Global Citizens, this is an opportunity to make your voice and numbers heard. It is a Call to Action. I hope you will participate in CITES feedback and share their important message with your friends and colleagues and become Digital Diplomats. Your future and your children’s future is counting on you.

Susan Sacirbey

Facebook: Become a Friend – “Susan Sacirbey”

Follow us on Twitter @DiplomaticallyX


Elephants, polar bears, sharks & manta rays to medicinal plants & rare trees are among several species that will receive additional protection pursuant to UN backed treaty for the conservation of endangered species if new proposals are adopted at a world wildlife meeting March 2013.

Last year was the worst in more than a decade for poaching of elephants & rhinos. Much of demand is driven by rapidly growing, richer Asian markets. However, two New York jewelers were just found guilt for selling contraband ivory that cost the lives of at least 25 elephants. This week Convention on International Trade in Endangered Species of Wild Fauna and Flora (CITES) began its meetings in Geneva. –MORE–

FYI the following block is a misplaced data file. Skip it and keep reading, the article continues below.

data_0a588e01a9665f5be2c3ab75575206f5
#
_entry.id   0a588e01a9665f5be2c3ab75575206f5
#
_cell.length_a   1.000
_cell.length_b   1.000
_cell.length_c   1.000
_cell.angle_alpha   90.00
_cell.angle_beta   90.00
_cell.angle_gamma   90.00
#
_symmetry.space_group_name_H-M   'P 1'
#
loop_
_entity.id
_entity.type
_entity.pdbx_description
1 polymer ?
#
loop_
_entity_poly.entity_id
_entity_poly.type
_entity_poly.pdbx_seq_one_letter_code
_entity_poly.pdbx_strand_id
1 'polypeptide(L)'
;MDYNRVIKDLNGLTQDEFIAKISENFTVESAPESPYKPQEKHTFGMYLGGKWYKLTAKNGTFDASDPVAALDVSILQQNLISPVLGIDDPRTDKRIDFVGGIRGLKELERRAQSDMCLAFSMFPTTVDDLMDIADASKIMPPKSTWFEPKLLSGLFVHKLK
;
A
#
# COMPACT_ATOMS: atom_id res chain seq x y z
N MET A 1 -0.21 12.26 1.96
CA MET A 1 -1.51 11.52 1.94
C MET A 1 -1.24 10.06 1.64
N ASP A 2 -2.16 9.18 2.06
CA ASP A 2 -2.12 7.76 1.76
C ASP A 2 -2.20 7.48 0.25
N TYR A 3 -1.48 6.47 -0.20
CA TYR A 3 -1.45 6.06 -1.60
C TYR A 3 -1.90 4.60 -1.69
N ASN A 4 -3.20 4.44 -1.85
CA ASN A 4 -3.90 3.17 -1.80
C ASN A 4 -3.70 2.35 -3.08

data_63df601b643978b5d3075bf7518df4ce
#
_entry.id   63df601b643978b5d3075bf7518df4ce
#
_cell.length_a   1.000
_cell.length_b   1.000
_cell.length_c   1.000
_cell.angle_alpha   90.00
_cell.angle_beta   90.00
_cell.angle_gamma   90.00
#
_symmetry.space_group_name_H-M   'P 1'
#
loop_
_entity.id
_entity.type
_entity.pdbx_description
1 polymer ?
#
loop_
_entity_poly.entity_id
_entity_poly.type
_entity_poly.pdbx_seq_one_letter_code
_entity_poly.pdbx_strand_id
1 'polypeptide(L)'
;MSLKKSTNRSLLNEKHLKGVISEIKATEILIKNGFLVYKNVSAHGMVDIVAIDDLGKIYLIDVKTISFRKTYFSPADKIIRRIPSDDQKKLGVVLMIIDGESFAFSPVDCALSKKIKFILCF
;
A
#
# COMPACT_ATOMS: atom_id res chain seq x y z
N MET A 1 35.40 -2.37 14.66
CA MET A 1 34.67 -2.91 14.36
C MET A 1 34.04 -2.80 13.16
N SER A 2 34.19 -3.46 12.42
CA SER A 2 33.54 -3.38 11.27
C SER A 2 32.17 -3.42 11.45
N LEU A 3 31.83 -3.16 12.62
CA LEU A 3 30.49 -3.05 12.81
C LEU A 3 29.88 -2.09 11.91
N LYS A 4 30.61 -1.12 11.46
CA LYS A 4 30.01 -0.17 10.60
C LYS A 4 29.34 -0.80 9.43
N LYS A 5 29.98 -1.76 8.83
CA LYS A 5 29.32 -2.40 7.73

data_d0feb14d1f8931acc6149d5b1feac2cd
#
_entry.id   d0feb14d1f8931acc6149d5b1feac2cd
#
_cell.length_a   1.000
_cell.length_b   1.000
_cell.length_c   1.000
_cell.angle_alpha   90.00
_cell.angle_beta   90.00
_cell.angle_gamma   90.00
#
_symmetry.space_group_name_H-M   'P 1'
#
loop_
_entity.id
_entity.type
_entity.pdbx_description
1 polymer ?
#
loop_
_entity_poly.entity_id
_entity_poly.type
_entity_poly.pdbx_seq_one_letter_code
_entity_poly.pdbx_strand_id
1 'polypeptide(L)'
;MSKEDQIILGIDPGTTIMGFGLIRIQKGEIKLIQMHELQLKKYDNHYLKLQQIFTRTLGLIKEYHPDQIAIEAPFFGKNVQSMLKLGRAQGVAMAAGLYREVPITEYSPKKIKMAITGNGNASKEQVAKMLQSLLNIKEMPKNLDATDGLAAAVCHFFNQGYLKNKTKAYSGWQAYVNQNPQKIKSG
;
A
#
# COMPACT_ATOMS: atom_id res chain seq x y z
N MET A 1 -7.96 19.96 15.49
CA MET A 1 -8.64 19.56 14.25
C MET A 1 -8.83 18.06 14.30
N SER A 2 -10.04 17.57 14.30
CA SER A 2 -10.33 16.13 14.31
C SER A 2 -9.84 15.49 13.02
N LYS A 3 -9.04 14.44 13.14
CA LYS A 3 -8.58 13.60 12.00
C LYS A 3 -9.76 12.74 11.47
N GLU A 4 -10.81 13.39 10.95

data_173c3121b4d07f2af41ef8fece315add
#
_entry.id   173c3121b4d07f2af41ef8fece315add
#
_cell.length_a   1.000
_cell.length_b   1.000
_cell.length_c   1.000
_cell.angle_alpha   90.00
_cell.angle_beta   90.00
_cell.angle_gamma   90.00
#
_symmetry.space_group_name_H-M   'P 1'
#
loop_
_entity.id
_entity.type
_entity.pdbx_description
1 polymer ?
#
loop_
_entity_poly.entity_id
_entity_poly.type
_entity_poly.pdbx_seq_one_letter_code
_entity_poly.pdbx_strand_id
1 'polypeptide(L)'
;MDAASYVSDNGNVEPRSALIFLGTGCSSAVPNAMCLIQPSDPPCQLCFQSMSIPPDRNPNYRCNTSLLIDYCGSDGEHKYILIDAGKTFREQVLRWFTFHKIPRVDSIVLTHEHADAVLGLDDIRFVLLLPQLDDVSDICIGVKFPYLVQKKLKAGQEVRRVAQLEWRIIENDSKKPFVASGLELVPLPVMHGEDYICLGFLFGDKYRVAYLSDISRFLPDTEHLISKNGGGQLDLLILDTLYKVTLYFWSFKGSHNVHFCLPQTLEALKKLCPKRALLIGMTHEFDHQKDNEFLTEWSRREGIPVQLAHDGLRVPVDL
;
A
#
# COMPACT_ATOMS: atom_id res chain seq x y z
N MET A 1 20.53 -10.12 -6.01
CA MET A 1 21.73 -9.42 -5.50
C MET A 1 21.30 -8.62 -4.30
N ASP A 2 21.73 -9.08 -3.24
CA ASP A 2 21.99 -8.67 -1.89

CITES is the UN affiliated organization that seeks to ensure that international trade in wildlife does not endanger survival of the species. (Unfortunately we as mankind are probably not doing enough yet to evidence empathy for animals as individuals, but that is another point in our intellectual and ethical evolution. –More–